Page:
Frank Meo Weighs In on iPad vs Print Portfolio Presentation

May 1, 2013

By Frank Meo

© Sandro presents an article that first appeared on American Photography’s Pro Photo Daily newsletter

Can you really impress an important art buyer or other potential client by presenting your work on an iPad? Or should you try to knock ’em dead with big, gloriously made prints? New York City-based photo rep Frank Meo takes on those questions in today’s edition of his continuing series for Pro Photo Daily. Whether you choose to showcase your work on a tablet or a traditional book, there are several key elements of presentation and organization to keep in mind. Meo’s list of dos and don’ts will help you leave a lasting impression.

 The Portfolio Presentation: iPad or Prints?

It’s the hot topic of the day: Is it good enough to show art buyers your work on an iPad, or should you try to knock ’em dead with big, gloriously made prints? I get this query from photographers all the time, but frankly it’s not really the right question to be asking.

 The trend in portfolio presentation is certainly leaning toward tablets: I would say photographers are showing their work to potential clients on portable devices like the iPad about 70 percent of the time. Tablets are certainly convenient, compared to schlepping around big prints.

Either way, though, the key thing to remember is that at the end of the day you’ll be selected because of your body of work, not the size or type of your portfolio. Make your presentation neat and to the point. And don’t mix the message: Use either a book or an iPad, but don’t show up with both.

 Perhaps even more important than how you present the pictures is how you present yourself: When I’m reviewing work, I want to be engaged by the photographer: Be passionate about your work and let the reviewer know you love what you do!

 Here are some dos and don’ts, whether you’re going with an iPad or book:

Be a storyteller when presenting your work. Reviewers want to know about you, your inspirations, and your commitment to your work. Tell them the background of a particular set of images, about the hurdles you overcame to shoot off the side of a bridge or the characters you met shooting in a café in Brooklyn. Shed your skin and reveal your passion for the craft of photography.

 Allow the reviewer to “drive” the process. Always make sure to present the reviewer with your book or iPad and let her or him turn the pages or search for the work. Your job is to be prepared and to leave a positive impression via your work and demeanor.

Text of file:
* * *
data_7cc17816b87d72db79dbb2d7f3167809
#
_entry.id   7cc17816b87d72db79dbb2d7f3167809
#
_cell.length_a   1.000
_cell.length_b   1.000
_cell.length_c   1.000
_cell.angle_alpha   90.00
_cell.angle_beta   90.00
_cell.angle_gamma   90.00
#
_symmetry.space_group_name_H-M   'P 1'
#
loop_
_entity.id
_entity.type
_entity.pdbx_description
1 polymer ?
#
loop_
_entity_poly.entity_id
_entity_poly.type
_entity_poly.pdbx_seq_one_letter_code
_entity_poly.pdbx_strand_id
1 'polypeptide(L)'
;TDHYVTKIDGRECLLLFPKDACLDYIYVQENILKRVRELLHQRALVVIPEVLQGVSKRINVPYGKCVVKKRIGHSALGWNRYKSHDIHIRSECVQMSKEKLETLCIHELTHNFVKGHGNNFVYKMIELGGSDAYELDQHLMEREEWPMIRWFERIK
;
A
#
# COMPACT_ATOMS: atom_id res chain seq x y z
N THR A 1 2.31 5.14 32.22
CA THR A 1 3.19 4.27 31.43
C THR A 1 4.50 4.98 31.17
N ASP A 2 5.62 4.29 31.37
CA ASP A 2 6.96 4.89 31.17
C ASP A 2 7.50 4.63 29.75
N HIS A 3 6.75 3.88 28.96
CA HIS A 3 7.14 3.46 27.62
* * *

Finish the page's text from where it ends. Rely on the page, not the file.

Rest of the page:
Make sure your tablet presentation is functional. The precious time you have with an art buyer is not the time to be fumbling around with buggy technology—or low batteries!

If you’re employing audio as part of the presentation, make sure that it is clear, and if you’re providing earplugs, make sure they are sterile.

 If you’re presenting a book, do not use plastic sheet covers. They make your photographs look terrible and they make you look old fashioned.

 Have your categories clearly defined. Make sure your presentation is clean and well organized so the reviewer can easily understand what he or she is looking at. Think of your presentation as a good book, with a beginning, a middle, and an end. The work should have a comfortable flow that the reviewer can appreciate and remain captivated by.

Present only your best work. You’ve heard it before: Less is more. Remember that.

 And remember this as well: Reviewers want to have a pleasant experience with you. Make sure you deliver. When you walk out of the presentation, you’ve succeeded if the reviewer remembers your name and the style in which you shoot. Whether you accomplish that with an iPad or a portfolio of prints doesn’t matter at all.

Frank Meo has represented photographers and photojournalists in securing commercial assignments for more than 25 years, working with clients including American Express Small Businesses, Acura Motor Sports, US Coast Guard Xerox, ESPN, Citi, and Nike. He is founder of, an online global search engine that connects photographers to art buyers, editors, and clients. Currently, represents more 100 photographers in 60 cities around the world.